The long-wattled umbrellabird (Cephalopterus penduliger) is an Umbrellabird in the Cotinga family. Its common names include "Pájaro Bolsón", "Pájaro Toro", "Dungali" and "Vaca de Monte".
The male is 40–42 cm in height, with the female being slightly smaller at 35–37 cm. Both sexes are short-tailed and carry an erectile head crest; that of the male is slightly longer at 20–30 cm. The male is distinguished by a large throat wattle of feathers, while females and juveniles have no or a much smaller wattle. The length of the wattle can be controlled, and it is always retracted in flight. The male generally has black colored shafts in its feathers.
The long-wattled umbreallbird's specific name penduliger derives from Latin "pendulus", hanging, and refers to the wattle.
The species shows a high level of endemism and is found from the southwestern part of Colombia to the province of El Oro in Ecuador, in the bioregion of Tumbes-Chocó-Magdalena. It inhabits humid montane forests at 1,500-1,800 m above sea level on the ridges and sides of the Andes range.
The species is mostly frugivorous and feeds on large fruit. The fruits of Arecaceae, Lauraceae and Myrtaceae are preferred. Invertebrates and small vertebrates are also taken.
The long-wattled umbreallbird engages in lek mating, where the males congregate in common areas (leks) for display, which are visited by the solitary females. Females select a male with prominent secondary traits such as aggression and territorial behavior. Nests are built in trees or treeferns, and have been recorded at heights of 4.5–5 m above ground.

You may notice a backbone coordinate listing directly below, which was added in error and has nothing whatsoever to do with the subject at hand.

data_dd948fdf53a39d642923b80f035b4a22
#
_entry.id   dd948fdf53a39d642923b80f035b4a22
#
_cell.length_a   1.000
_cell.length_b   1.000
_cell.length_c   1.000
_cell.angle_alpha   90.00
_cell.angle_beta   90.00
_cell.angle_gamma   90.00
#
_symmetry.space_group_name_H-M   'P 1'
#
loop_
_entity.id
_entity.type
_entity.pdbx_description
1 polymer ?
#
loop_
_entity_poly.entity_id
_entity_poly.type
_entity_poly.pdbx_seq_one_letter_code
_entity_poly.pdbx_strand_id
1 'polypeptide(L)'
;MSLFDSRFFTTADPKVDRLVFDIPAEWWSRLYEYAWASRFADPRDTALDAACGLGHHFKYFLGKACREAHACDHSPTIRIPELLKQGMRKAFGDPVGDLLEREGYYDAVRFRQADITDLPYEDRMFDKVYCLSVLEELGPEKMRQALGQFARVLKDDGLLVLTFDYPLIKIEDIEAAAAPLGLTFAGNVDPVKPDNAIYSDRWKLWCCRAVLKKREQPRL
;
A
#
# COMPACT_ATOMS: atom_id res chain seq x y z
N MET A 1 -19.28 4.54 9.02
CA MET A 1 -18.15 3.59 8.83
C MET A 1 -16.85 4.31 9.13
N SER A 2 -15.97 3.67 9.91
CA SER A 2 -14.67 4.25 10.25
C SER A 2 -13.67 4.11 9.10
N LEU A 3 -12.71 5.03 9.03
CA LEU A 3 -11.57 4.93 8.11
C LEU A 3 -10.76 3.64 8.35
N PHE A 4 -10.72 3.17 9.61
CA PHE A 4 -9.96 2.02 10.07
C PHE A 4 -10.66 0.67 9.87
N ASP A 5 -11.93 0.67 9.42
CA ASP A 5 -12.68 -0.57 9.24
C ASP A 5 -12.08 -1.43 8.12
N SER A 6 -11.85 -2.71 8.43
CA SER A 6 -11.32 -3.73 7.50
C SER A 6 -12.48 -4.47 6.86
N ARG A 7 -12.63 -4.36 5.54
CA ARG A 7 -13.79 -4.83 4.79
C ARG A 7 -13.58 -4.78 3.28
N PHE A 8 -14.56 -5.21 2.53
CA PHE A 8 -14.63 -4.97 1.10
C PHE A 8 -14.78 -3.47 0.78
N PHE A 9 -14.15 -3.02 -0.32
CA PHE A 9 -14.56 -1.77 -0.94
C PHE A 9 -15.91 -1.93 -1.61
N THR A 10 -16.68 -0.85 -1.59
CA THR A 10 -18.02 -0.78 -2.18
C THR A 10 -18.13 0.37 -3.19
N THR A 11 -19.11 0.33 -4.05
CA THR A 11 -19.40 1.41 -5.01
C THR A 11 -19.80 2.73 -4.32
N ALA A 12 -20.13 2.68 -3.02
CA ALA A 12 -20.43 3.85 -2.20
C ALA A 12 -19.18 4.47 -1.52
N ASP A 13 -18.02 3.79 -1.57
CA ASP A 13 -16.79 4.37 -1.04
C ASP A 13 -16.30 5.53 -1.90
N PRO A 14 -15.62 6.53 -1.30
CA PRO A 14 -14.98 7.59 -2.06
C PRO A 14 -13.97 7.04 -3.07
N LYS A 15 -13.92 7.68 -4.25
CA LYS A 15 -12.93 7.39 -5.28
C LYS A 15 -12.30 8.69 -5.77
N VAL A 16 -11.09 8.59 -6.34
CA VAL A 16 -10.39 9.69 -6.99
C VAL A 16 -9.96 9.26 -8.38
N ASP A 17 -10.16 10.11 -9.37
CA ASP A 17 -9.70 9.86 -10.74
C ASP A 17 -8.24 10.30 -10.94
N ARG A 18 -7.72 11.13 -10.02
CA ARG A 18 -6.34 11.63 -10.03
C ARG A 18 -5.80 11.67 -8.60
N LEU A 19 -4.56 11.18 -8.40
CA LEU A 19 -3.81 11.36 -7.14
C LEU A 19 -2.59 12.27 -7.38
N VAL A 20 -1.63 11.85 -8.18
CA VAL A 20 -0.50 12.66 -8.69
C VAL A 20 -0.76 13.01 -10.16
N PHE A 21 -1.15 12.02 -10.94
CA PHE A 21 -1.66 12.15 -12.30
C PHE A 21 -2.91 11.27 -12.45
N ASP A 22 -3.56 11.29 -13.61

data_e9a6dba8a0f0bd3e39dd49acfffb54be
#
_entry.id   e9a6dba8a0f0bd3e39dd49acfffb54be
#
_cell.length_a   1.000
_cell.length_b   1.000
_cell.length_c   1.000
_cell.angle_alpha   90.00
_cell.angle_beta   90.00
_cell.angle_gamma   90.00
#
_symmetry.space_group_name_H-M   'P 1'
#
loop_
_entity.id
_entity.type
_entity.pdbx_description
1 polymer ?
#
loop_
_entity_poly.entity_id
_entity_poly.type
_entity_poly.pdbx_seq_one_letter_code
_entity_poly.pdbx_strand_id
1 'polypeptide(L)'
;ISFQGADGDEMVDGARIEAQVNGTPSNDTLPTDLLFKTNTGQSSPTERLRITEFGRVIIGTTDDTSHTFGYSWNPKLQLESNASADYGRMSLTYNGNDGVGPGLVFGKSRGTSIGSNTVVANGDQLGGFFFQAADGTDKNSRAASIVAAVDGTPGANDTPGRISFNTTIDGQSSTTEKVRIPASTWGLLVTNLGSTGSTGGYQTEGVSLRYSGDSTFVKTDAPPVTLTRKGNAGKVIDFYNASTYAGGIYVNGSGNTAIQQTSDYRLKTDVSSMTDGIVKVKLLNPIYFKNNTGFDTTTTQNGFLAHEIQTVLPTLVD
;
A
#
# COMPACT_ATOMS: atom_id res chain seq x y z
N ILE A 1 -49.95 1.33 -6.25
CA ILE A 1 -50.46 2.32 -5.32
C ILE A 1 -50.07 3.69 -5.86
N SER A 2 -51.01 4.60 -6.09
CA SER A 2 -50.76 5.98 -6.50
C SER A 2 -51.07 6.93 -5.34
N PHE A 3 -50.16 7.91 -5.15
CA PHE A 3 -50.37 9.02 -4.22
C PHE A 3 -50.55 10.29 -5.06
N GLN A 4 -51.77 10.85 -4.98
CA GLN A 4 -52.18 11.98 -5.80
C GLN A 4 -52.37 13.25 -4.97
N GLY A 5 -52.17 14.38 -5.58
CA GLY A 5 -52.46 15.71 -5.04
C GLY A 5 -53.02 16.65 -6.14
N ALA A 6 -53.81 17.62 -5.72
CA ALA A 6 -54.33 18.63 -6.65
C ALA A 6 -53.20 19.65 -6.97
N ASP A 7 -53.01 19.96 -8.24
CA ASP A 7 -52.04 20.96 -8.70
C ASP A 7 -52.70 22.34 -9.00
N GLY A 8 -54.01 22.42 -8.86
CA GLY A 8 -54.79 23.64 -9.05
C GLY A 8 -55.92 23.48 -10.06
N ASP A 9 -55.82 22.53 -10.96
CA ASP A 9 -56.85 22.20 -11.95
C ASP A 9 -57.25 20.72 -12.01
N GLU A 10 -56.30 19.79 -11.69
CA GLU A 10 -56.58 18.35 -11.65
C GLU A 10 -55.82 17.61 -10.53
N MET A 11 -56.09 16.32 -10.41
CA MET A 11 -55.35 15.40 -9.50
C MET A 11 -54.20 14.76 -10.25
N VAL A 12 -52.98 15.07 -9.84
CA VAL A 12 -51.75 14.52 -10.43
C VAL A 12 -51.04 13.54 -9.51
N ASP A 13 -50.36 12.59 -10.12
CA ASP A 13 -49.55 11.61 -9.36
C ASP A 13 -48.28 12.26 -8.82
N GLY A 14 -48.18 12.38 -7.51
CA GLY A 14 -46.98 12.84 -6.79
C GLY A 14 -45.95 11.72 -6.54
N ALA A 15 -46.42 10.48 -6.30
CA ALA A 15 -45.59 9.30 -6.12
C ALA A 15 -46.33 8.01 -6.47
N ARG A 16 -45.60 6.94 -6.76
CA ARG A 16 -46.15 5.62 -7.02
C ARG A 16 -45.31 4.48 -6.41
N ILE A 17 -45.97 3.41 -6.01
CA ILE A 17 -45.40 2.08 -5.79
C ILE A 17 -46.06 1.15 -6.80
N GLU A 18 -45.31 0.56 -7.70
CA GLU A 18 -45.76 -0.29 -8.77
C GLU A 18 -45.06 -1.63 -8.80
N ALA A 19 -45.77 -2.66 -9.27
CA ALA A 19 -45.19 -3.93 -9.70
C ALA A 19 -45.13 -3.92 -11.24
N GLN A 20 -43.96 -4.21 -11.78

Clutch sizes in the genus Cephalopterus are generally low, and only one egg is laid per nesting attempt. Incubation lasts 27 or 28 days. Only the female incubates and cares for the nestling. She provides food for the nestling on average once per hour and includes invertebrates, vertebrates and regurgitated material.
The species has been classified as Vulnerable by the IUCN. A total population of 6,000-15,000 mature individuals was estimated in 2012. It is thought to be under pressure from habitat destruction through deforestation and from hunting. The easy-to-locate lek mating areas make it particularly susceptible to trapping.
The long-wattled umbreallbird is present in several protected areas. It has been suggested that the consolidation of existing scattered reserves, as well as the nomination of several existing protected areas as biosphere reserves, would be very beneficial for the species. The curating of forest composition and reforestation have been pointed out as important approaches.